The University of Newcastle is hosting their inaugural Industry PhD Breakfast event for business and industry representatives to explore powerful new pathways to innovation.
Featuring accounts of local success stories, the event is an opportunity for businesses to connect with the University and start a conversation about their specific research and development (R&D) challenges.
For speech pathology student Hollie-Ann Shortland and her industry host, Myo Munchee, a PhD industry placement is providing the ideal pathway to evaluate the feasibility of myofunctional devices – therapeutic devices aimed at treating potentially life-threatening issues in vulnerable populations associated with oral health and swallowing disorders.
Hollie-Ann conducted a clinical trial on the use of Myo Munchee’s myofunctional device, ‘The Munchee’ in vulnerable aged care populations as a core part of her PhD. Similar in appearance to a mouthguard, the device has tiny silicon bristles which the wearer bites down on and chews, assisting a range of possible health benefits including cleaner teeth and gums, appropriate positioning of the tongue, lip closure, and increased jaw strength and function.
Hollie-Ann explained that the device is used in the United States and Europe by Speech Pathologists and in dentistry, however, it has been slower to gain traction in its use in Australia within the Speech Pathology profession, despite being invented here by a dentist in Maitland.
“The limited studies with a strong evidence base have likely played a significant role in that,” Hollie-Ann said.
“My PhD project achieved the first systematic review of myofunctional devices and therapies globally. Predominantly it focusses specifically on use of The Munchee in improving oral hygiene and assisting in preventing the development of aspiration pneumonia which is a potentially fatal condition arising from inhalation of food particles left in the mouth after eating.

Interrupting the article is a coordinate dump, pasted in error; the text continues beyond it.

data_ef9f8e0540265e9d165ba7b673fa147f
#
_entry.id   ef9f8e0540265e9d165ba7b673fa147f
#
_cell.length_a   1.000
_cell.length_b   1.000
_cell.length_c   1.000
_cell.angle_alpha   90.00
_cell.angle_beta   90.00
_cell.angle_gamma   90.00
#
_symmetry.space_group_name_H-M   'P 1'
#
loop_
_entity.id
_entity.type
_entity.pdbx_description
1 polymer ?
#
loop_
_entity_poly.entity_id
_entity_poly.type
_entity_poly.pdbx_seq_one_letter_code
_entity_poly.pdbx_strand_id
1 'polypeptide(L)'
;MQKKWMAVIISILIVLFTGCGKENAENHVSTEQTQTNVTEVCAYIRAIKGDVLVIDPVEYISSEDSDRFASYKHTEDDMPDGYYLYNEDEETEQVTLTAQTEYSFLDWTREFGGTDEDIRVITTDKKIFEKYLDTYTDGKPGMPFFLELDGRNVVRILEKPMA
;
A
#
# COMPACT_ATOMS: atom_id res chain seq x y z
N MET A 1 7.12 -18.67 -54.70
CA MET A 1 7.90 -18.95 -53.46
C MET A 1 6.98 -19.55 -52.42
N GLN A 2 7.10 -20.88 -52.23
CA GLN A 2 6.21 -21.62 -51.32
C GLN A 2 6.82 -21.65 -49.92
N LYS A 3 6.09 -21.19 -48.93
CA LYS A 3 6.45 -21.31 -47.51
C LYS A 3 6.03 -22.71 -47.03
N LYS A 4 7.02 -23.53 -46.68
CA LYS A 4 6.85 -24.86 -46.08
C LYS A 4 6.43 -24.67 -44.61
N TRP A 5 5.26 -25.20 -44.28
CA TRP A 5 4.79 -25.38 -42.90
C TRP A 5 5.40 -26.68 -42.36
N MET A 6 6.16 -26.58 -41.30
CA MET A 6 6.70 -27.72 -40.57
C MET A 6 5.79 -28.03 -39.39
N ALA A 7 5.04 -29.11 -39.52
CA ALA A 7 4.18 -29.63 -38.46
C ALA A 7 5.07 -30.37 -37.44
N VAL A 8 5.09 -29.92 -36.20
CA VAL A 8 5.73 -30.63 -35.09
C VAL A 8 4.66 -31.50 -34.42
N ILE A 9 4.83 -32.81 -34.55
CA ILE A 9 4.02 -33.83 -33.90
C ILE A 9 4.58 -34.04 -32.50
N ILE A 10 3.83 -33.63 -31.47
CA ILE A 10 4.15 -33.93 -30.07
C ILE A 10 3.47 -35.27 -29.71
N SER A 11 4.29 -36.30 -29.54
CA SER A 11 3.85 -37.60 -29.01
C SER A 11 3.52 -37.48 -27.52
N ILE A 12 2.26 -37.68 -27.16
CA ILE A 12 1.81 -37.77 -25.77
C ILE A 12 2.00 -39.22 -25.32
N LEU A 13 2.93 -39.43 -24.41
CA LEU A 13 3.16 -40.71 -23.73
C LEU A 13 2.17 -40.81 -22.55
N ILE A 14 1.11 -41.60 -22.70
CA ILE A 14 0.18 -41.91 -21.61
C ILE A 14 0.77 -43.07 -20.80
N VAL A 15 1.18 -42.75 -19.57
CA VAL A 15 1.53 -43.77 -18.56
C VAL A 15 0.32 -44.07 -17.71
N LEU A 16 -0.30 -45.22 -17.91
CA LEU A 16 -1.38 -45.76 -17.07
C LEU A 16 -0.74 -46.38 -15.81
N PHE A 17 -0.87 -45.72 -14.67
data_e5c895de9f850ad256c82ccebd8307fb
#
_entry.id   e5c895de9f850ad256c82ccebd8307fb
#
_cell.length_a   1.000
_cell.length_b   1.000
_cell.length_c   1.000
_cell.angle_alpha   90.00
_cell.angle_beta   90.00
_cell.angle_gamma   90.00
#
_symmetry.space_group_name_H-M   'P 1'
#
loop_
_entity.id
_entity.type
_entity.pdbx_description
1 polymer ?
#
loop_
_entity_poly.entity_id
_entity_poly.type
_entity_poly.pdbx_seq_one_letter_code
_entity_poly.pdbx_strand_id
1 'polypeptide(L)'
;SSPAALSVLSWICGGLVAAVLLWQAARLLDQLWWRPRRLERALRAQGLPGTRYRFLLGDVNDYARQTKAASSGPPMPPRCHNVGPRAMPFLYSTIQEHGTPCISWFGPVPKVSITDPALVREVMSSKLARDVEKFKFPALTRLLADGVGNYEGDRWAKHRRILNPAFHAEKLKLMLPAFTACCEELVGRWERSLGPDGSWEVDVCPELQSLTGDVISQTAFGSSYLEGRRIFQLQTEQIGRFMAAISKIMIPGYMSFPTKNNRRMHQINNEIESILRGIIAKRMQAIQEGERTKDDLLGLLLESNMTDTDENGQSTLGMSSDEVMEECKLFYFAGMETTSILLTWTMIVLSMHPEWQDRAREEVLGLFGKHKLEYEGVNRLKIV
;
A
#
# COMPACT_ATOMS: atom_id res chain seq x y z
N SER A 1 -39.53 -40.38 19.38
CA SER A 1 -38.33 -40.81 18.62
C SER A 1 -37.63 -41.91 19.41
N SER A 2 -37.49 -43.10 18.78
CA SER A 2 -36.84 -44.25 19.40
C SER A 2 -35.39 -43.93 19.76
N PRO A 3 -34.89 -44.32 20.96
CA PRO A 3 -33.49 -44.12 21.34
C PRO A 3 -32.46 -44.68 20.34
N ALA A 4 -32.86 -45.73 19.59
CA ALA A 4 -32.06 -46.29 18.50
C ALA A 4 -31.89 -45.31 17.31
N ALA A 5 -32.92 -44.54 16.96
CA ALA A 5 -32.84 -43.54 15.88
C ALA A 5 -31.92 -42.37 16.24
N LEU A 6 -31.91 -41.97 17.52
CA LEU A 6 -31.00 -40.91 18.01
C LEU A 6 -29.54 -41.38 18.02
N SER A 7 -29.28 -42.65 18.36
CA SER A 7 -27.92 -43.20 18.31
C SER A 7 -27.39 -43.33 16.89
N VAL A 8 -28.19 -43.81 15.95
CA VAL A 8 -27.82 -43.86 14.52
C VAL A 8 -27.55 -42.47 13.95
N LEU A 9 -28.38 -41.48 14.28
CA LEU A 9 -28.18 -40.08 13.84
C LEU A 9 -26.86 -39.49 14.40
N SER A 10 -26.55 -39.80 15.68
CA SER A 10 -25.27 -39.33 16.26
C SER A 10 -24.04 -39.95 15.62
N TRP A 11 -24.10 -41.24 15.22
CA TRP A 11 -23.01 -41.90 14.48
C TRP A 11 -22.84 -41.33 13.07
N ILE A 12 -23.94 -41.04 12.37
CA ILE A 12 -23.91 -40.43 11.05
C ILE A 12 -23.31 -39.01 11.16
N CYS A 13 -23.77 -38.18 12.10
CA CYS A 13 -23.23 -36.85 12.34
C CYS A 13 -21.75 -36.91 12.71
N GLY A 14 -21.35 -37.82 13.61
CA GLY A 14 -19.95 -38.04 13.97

“By undertaking the first ever review of scientific literature on myofunctional devices, we were able to see what evidence was out there, and perhaps more importantly, what gaps existed,” Hollie-Ann said.
“My clinical trial, while not yet published, is seeking to fill some of those gaps. All this work has now laid the groundwork for studies on other patient populations and other health issues.
“As a clinical speech pathologist for almost twenty years, it’s been incredibly rewarding to know my PhD is contributing to new knowledge in my field. The end goal here is to improve and prolong lives, which is extremely tangible and motivating,” Hollie-Ann said.
Myo Munchee CEO, Mary Bourke said that while their product had been around for over 50 years and had been shown to be very beneficial in many clinical applications, it lacked the objective research they knew would be crucial for market expansion.
“The PhD placement collaboration will be transformational for us as a small business. We’ve unearthed areas of application we hadn’t considered and paved the way for exciting new growth,” Mary said.
Dean of Graduate Research, Professor Kylie Shaw said the University was committed to supporting more PhD industry placements in the region, and that students were making an impact in short and long-term placements in industries such as engineering, advanced manufacturing, defence, local government, business, health, and education.
“Global rankings schemes consistently reinforce our research across a wide range of disciplines,” Kylie said.
“Our students, backed by this incredible network and cutting-edge research facilities, are ideally placed to drive meaningful outcomes for business and industry.
“By hosting this breakfast event, we hope to unearth businesses who have a problem to solve but may not have considered taking the problem into their own hands or didn’t know where to look for solutions.
“For students, the prospect of undertaking research in a ‘live’ industry setting means no time delay from knowledge generation to real-world implementation and impact, which besides being incredibly motivating, is potent real-world experience they’ll have for life. It’s a win-win scenario,” Kylie said.
IMAGE | PhD student, Hollie-Ann Shortland and her Myo Munchee industry host representative
The University of Newcastle is ranked in the top 3% of universities in the world according to two global independent ranking systems, and in the top 200 universities in the world for medicine.